952 F2d 247 United States v. Booker

952 F.2d 247

UNITED STATES of America, Plaintiff-Appellee,
Harold Ivan BOOKER, Defendant-Appellant.

No. 89-50269.

United States Court of Appeals,
Ninth Circuit.

Submitted Nov. 4, 1991*.
Decided Dec. 11, 1991.

Deborah Lewis, Deputy Federal Public Defender, Los Angeles, Cal., for defendant-appellant.

Mark Hardiman, Asst. U.S. Atty., Los Angeles, Cal., for plaintiff-appellee.

Appeal from the United States District Court for the Central District of California.

Before FARRIS, PREGERSON and THOMPSON, Circuit Judges.


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Harold Ivan Booker ("Booker") appeals his conviction for possession of unauthorized access devices in violation of 18 U.S.C. § 1029(a)(3). Booker contends that the district court erred (1) in denying his motion to suppress evidence allegedly obtained in violation of the "knock-and-announce" statute, and (2) in denying his motion to exclude a transcript of a tape recorded telephone conversation between Booker and a federal agent. We affirm.


* On November 17, 1988, Booker met with an undercover agent of the U.S. Secret Service. Booker described in detail how he used stolen Bank of America microfilm to make illegal purchases. The next day, the agent called Booker at his home and tape recorded their conversation.


On December 2, 1988, at his apartment, Booker showed the agent Bank of America microfilm containing credit card account information. Later that day, at approximately 6:00 p.m., the agent called Booker. At approximately 6:30 p.m., other agents from the same office executed a search warrant at Booker's apartment.


The agents knocked loudly on the door and stated their purpose. After five to ten seconds, the agents became concerned that the microfilm was being destroyed, so they kicked in the door. The search uncovered Bank of America statements for VISA credit card customers, one microfilm strip, and Bank of America microfilm.


On the morning of the first day of trial, Booker moved to suppress the evidence found during the search of his apartment. He claimed that the agents violated the "knock-notice" statute, 18 U.S.C. § 3109.1 The district court denied the motion as untimely.2


Booker renewed the motion at the close of the government's case-in-chief. He argued that the renewed motion was proper given conflicts in evidence about the search. The district court found no inconsistencies. Nevertheless, the court entertained Booker's argument that the agents violated the "knock-notice" statute by arranging for Booker to be on the telephone when the search warrant was executed. For purposes of the motion, the district court found that Booker was not on the telephone at the time of or immediately preceding the knock. Accordingly, the court denied the motion on the basis of exigent circumstances.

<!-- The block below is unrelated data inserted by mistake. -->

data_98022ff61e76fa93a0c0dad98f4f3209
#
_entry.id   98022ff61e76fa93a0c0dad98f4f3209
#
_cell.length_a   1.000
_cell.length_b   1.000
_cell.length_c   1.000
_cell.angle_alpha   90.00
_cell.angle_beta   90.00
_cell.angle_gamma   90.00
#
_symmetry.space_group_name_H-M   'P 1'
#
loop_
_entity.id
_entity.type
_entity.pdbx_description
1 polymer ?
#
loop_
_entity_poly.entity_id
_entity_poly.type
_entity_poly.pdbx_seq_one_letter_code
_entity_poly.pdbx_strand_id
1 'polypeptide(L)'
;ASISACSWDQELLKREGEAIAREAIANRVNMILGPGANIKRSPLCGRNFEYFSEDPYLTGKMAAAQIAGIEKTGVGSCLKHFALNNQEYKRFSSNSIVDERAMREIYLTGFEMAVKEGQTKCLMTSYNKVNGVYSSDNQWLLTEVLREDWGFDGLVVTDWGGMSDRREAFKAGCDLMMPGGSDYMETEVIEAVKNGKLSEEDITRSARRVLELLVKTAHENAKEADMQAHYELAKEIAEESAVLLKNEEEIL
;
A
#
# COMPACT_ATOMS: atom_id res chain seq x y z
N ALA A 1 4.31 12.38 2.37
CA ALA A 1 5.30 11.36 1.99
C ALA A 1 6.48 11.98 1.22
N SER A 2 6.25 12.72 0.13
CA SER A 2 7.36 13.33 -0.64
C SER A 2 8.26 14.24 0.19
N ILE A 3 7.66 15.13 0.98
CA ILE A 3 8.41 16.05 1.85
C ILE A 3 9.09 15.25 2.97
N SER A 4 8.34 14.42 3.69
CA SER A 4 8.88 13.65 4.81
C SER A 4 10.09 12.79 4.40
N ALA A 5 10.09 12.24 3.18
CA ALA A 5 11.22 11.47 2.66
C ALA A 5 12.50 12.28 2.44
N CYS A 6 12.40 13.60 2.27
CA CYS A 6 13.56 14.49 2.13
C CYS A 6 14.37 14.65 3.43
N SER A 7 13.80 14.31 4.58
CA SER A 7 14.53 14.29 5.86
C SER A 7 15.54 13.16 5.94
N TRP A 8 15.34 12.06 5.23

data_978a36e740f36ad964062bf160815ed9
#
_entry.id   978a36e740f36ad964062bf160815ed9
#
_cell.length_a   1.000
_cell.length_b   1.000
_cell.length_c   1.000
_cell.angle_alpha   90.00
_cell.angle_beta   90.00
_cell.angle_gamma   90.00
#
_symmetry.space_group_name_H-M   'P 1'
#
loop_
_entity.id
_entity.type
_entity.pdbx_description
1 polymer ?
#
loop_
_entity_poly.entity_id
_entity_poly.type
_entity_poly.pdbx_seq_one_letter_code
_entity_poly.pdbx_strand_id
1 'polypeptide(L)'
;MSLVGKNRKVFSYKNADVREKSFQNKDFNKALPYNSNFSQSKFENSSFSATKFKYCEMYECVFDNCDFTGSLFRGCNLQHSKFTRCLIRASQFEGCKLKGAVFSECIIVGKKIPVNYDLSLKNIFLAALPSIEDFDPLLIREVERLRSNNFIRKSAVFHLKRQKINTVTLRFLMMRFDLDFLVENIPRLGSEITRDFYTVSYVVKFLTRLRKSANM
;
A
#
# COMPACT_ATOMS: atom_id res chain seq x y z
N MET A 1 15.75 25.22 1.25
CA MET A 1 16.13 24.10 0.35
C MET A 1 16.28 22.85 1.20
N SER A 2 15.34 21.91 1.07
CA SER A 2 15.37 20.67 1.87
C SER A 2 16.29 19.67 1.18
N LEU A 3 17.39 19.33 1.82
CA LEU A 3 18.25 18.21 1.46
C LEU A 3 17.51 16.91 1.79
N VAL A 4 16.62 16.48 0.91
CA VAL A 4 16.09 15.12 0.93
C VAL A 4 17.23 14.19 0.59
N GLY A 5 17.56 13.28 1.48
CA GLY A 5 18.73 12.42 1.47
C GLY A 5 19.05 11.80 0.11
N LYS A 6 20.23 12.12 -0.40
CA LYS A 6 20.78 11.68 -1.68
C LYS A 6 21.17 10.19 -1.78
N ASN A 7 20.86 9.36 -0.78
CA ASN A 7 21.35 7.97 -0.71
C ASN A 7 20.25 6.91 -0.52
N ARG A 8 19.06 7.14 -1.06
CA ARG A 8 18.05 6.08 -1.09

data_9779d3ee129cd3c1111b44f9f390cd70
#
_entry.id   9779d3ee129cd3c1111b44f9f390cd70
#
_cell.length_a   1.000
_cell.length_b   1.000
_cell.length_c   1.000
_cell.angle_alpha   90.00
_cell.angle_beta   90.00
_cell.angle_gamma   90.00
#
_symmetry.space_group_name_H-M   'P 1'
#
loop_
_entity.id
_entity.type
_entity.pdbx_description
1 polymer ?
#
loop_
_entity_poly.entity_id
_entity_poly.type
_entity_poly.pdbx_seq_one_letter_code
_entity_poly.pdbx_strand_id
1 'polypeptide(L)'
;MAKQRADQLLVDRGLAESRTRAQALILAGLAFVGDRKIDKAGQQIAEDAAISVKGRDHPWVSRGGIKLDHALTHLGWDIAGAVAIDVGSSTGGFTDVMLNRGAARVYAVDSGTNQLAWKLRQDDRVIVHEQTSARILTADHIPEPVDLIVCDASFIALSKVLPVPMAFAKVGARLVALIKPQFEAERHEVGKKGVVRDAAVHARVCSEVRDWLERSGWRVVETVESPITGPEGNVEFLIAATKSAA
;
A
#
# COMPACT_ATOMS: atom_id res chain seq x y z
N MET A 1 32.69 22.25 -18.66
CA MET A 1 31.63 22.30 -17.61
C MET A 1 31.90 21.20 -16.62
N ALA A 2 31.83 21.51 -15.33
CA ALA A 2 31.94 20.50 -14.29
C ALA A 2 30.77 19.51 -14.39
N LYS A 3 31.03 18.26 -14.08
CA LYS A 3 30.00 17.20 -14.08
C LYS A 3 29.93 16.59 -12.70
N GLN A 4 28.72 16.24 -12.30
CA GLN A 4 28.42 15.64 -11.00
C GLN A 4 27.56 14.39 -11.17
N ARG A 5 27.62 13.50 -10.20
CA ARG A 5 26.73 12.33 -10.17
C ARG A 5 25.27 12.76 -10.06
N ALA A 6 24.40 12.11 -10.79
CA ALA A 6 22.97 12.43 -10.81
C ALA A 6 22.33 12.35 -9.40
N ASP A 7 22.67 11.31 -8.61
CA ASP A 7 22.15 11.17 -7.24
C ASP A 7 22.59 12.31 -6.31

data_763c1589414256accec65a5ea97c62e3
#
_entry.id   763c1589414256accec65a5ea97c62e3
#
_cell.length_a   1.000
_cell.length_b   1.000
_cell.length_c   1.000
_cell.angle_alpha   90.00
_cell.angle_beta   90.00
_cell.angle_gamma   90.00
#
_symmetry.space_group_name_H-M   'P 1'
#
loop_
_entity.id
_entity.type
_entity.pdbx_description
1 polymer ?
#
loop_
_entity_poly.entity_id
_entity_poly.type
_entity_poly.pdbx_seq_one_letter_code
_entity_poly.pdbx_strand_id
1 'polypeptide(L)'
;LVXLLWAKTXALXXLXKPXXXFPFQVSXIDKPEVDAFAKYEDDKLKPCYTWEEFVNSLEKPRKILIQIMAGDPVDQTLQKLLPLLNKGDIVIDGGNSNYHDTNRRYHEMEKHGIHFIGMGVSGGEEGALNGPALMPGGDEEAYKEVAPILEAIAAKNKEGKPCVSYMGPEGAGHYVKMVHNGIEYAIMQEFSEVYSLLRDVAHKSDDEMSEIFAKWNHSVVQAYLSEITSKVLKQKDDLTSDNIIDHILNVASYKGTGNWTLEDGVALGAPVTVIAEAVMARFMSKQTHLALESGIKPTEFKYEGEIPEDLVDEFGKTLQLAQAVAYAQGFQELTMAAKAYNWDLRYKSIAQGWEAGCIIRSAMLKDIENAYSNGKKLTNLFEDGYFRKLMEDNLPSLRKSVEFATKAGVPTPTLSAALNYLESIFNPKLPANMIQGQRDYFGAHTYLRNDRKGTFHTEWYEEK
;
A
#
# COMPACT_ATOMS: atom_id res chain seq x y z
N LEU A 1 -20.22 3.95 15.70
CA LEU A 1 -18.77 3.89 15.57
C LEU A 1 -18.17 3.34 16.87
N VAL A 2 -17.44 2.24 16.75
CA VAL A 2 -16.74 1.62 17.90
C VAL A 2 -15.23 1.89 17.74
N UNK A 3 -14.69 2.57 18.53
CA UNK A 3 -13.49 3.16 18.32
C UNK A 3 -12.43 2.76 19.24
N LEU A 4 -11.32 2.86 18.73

Booker also moved to exclude a government-prepared transcript of a taped telephone conversation between Booker and the federal agent. Defense counsel objected because they had received the transcript only that morning and had not been able to review it for accuracy. The district court denied the motion.

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Booker was convicted of the offense charged. We have jurisdiction under 18 U.S.C. § 1291.



Under Fed.R.Crim.P. 12(b)(3), motions to suppress evidence must be made before trial. Failure to make a timely motion "shall constitute waiver thereof, but the court for cause shown may grant relief from the waiver." Fed.R.Crim.P. 12(f).


A district court's decision to decline to hear an untimely suppression motion is reviewed for abuse of discretion. United States v. Vasquez, 858 F.2d 1387, 1389 (9th Cir.1988), cert. denied, 488 U.S. 1034, 109 S.Ct. 847, 102 L.Ed.2d 978 (1989). In the present case, the district court declined to hear Booker's first untimely motion to suppress because his attorney's explanation of why she did not question her client about the circumstances of the search was "indefensible." The district court did not abuse its discretion in reaching this conclusion.


The motion to suppress was renewed during trial. Although the district court found no inconsistencies in the evidence to justify reconsideration, the court listened to the defendant's argument on the merits and, without hearing from the government, denied the motion.